HUAWEI CLOUD CONGRESS, SHANGHAI, Huawei expects its share of the small cell market to expand in parallel with its share of the global base station market because having macro and micro cells from the same provider gives operators more flexibility in managing network performance.
“When the macro and small cells are from the same vendor, it allows coordination between the two network layers and we can generate additional value and guarantee QoS [quality of service],” said Philip Song, Huawei’s small cell marketing director.
In an interview on the sidelines of the conference on Saturday, Song said the small cell segment is in the starting stage and expects it to double this year after growing threefold in 2014, but didn’t give an output figure.
“Small cells will be the future because operators face limitations in adding more carriers and base stations. In addition, much of the new spectrum being allocated is in the high bands, which aren’t great for macro sites because they have to be closer [than those using lower bands].”
Huawei has about a one-third market share of the macro base station market, and according to Dell’Oro had a 35 per cent share of the small cell market in 2014. Song claimed its share of the indoor market was close to 50 per cent.
“If we could sell in the US, the number would be even greater,” he said. All of its legacy network customers are prime prospects for its small cell lineup, as are its competitors’, he said.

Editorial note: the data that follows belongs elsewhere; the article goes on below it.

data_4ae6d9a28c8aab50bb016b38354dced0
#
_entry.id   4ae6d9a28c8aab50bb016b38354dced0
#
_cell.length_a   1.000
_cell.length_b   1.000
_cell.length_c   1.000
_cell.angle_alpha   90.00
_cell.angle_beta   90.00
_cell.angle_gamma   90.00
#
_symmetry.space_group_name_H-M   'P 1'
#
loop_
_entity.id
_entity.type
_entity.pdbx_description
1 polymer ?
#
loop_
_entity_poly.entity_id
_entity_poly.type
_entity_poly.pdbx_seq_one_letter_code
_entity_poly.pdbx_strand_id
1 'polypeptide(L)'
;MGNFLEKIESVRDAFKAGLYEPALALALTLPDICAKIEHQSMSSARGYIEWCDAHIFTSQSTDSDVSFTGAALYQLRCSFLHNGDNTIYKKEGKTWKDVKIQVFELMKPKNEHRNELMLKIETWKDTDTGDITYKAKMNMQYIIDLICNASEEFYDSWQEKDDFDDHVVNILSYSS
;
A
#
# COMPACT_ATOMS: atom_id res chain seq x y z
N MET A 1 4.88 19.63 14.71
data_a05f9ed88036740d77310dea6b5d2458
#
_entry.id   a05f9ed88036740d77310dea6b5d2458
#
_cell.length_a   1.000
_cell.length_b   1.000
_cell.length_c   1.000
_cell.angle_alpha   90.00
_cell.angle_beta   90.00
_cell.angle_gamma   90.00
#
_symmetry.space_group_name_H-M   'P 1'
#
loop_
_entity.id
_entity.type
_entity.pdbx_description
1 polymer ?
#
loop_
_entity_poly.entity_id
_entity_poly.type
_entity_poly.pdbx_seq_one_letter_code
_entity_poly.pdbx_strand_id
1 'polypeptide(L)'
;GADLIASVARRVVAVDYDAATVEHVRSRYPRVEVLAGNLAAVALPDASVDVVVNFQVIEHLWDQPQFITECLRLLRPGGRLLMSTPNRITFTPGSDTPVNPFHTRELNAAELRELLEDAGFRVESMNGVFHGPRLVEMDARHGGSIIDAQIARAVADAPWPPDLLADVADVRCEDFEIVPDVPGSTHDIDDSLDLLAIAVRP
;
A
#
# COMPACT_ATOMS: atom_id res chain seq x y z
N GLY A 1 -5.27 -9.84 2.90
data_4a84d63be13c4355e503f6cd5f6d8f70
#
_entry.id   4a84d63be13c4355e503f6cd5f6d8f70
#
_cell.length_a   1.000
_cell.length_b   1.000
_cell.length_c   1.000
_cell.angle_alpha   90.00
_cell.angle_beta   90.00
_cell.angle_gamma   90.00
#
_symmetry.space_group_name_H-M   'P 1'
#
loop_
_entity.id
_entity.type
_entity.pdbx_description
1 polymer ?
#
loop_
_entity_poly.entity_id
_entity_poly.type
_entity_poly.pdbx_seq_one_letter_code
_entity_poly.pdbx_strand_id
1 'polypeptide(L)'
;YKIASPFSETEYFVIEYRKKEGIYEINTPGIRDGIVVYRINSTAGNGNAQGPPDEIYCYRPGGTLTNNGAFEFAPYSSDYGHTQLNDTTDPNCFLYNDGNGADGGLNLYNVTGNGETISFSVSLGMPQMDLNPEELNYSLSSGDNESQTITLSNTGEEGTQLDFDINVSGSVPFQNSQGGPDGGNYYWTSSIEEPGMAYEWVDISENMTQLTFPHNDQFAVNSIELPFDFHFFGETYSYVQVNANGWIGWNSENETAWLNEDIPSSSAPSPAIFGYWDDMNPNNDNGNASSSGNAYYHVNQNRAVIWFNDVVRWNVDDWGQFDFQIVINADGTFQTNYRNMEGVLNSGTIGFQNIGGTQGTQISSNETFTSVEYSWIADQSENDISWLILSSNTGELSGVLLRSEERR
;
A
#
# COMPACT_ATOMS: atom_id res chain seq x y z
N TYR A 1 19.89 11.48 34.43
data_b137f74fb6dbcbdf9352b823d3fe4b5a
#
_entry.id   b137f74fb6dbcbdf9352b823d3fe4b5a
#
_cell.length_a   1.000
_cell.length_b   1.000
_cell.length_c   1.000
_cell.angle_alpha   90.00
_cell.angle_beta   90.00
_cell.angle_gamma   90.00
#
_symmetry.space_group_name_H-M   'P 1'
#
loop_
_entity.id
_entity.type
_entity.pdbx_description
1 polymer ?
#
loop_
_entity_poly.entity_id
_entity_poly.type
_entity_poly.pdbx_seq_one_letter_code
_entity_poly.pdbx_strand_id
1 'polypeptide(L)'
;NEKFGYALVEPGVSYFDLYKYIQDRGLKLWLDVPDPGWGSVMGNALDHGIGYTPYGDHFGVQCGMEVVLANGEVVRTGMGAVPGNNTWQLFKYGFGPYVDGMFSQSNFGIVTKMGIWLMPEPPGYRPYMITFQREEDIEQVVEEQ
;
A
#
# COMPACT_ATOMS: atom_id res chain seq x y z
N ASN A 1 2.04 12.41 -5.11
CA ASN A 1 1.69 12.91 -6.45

Besides adding capacity in dense urban areas, small cells are also being widely deployed in stadiums and malls. Song said in these use cases the service provider can open the network to third parties, which can offer value-added services such as indoor navigation to consumers and traffic analysis to retailers.
Many cities are upgrading their older street lights with lower-cost LED lighting, which he said is an opportunity to convert lampposts to base stations.
Its key target markets are China – accounting for roughly half of small cell output – as well as East Asia and Southeast Asia, where LTE penetration is rising rapidly. LTE penetration in South Korea is over 80 per cent, and China Mobile is targeting 34 per cent penetration by the end of the year.
The Chinese government has given operators two years for LTE to cover 98 per cent of the population. Song said reaching this target will be difficult using only macro sites, particularly where operators are using 2.6GHz spectrum.